IPE in the 1970s and 1980s was centered in the International Relations community and took the form of the analysis of what was called in book titles and course catalogues "The Politics of International Economic Relations" or "The Political Economy of International Relations." In this period, five sets of questions dominated the agenda: international trade, international finance, North-South relations, MNCs, and the problem of hegemony. A sixth concern — globalization — was added to the list in the 1990s. Since the 2000s, IPE has devoted significant attention to global threats and crises, including climate change and worldwide financial instability.
Politics and Economics approach international trade from different points of view using completely different analytical frameworks. The problem is that states think in terms of geography and population, which are the relatively stable factors that define its domain, while markets are defined by exchange and the extent of the forward and backward linkages that derive therefrom. The borders of markets are dynamic, transparent, and porous; they rarely coincide exactly with the more rigid borders of states. A few markets today are even global in their reach. When trade within a market involves buyers and sellers in different nation-states, it becomes international trade and the object of political scrutiny.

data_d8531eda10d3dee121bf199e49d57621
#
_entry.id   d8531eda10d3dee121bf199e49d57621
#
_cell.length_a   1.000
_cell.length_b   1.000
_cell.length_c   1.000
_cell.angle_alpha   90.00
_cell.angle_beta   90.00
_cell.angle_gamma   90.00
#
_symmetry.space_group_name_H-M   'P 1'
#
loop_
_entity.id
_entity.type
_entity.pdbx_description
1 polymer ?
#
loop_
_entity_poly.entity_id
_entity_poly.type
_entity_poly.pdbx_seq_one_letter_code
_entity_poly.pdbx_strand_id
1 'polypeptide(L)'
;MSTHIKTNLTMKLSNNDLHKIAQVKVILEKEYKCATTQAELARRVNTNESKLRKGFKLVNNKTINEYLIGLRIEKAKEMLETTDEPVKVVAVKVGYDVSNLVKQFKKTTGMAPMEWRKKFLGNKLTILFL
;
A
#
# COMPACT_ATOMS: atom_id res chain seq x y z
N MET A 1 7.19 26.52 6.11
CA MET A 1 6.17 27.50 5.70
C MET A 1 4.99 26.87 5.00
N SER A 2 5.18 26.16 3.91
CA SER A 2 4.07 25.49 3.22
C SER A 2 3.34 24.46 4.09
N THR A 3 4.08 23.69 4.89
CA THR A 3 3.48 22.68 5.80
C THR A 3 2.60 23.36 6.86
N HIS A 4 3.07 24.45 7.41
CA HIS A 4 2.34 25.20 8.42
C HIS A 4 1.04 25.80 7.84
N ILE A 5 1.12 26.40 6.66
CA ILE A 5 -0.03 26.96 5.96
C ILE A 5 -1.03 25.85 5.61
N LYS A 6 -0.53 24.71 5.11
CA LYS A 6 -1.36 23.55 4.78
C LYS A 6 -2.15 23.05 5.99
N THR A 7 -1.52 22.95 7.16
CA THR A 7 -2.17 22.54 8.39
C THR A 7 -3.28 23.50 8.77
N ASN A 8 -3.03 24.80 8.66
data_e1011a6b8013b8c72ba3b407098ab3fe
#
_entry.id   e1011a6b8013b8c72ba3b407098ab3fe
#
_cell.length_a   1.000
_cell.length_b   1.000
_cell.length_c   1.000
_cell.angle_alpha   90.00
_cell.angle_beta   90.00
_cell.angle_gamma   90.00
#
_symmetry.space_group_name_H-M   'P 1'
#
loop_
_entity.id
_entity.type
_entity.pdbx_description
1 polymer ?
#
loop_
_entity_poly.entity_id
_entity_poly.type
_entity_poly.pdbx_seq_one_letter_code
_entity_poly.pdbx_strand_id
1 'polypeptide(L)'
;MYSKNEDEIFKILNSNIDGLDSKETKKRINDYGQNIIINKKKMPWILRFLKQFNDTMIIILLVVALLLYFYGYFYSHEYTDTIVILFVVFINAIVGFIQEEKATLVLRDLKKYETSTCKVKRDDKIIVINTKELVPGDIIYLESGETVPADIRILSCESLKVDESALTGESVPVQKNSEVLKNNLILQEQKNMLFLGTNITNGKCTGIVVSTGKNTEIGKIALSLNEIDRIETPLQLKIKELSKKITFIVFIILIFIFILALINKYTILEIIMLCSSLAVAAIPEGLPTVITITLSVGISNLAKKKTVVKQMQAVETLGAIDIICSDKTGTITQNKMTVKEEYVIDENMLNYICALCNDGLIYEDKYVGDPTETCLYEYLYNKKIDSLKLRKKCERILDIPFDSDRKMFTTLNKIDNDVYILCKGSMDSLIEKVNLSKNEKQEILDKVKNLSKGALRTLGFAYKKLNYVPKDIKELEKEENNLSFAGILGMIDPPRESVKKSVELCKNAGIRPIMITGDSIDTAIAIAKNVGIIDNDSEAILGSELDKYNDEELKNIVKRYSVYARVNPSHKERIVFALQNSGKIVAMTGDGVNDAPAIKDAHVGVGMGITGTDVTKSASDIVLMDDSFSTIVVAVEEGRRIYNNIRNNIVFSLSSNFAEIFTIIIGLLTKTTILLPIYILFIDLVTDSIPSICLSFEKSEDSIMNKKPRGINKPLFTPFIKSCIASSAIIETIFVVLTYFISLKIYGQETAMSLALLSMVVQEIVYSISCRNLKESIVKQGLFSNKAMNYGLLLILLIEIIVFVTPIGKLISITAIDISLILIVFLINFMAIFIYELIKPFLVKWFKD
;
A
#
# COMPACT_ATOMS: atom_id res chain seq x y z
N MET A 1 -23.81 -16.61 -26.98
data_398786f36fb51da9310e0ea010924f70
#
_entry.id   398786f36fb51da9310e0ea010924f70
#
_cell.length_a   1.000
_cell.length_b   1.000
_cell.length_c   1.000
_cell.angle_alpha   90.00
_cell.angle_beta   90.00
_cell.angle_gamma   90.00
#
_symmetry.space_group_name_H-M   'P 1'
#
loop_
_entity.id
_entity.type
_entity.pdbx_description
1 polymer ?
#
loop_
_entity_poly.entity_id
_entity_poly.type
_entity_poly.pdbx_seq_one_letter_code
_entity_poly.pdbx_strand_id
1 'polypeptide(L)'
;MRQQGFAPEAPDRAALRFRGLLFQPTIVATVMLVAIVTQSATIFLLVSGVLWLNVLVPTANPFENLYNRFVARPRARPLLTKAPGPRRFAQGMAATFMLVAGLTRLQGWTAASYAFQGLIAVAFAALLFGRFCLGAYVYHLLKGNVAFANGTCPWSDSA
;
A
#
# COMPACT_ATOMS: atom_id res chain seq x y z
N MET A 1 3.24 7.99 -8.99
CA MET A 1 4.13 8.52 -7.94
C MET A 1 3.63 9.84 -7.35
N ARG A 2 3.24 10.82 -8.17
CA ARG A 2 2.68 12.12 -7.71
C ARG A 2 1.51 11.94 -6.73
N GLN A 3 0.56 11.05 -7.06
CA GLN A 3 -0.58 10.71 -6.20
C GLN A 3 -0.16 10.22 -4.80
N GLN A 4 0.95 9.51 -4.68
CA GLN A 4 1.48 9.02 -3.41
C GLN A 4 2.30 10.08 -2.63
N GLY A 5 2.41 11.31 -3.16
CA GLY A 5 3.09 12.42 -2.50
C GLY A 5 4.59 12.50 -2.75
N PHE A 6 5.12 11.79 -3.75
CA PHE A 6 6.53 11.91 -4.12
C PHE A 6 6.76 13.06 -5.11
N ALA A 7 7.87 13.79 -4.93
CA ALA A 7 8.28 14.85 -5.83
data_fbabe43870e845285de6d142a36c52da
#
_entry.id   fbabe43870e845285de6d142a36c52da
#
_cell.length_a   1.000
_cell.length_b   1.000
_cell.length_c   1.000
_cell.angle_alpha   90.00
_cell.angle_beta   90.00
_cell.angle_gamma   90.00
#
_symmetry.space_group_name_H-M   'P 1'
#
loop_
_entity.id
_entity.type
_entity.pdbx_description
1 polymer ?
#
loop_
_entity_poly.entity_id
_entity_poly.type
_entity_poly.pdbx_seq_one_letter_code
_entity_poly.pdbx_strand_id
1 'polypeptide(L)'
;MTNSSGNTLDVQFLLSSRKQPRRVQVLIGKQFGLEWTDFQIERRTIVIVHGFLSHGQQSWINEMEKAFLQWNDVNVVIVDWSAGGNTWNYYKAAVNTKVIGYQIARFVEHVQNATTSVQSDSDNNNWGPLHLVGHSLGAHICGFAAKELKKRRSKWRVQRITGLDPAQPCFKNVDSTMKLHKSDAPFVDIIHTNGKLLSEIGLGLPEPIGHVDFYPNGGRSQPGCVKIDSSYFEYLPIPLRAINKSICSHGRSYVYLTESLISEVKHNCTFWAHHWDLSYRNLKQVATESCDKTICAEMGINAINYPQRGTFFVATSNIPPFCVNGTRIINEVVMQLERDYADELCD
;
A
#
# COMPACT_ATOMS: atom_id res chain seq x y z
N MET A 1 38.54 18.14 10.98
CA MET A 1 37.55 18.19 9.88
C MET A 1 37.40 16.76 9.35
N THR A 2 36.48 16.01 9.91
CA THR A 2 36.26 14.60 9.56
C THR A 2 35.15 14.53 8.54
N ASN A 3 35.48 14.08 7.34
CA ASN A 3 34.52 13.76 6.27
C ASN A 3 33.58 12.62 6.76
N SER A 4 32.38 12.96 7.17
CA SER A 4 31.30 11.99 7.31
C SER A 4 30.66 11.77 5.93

International trade has always been at the center of IPE analysis and is likely to remain so in the future. It is a mirror that reflects each era's most important state-market tensions. In the Cold War, for example, international trade was simultaneously a structure of US hegemony and a tool of East-West strategy. In the 1980s and 1990s, trade through regional economic integration was a tool to consolidate regional interests. With the advent of globalization and the creative economy powered by information technologies, trade in intellectual property rights became me a controversial IPE issue.
International Finance presents the second set of problems that have traditionally defined International Political Economy. The IPE of International Finance includes analysis of exchange rate policies, foreign exchange systems, international capital movements, and international financial institutions such as the World Bank and the International Monetary Fund. Seemingly technical aspects of international finance often hide profound political implications, a fact that has attracted scholars such as Susan Strange and Benjamin J. Cohen to this field. Political scholars may hesitate to engage in this analysis because of the necessity to master difficult theories and arcane terminology, but there is no riper area for IPE analysis. Some issues of current importance in IPE studies of finance include: political struggles over how to respond to the post-2007 global financial crisis; how the complexity of financial markets affects economic stability; and debates over how states should regulate financial markets.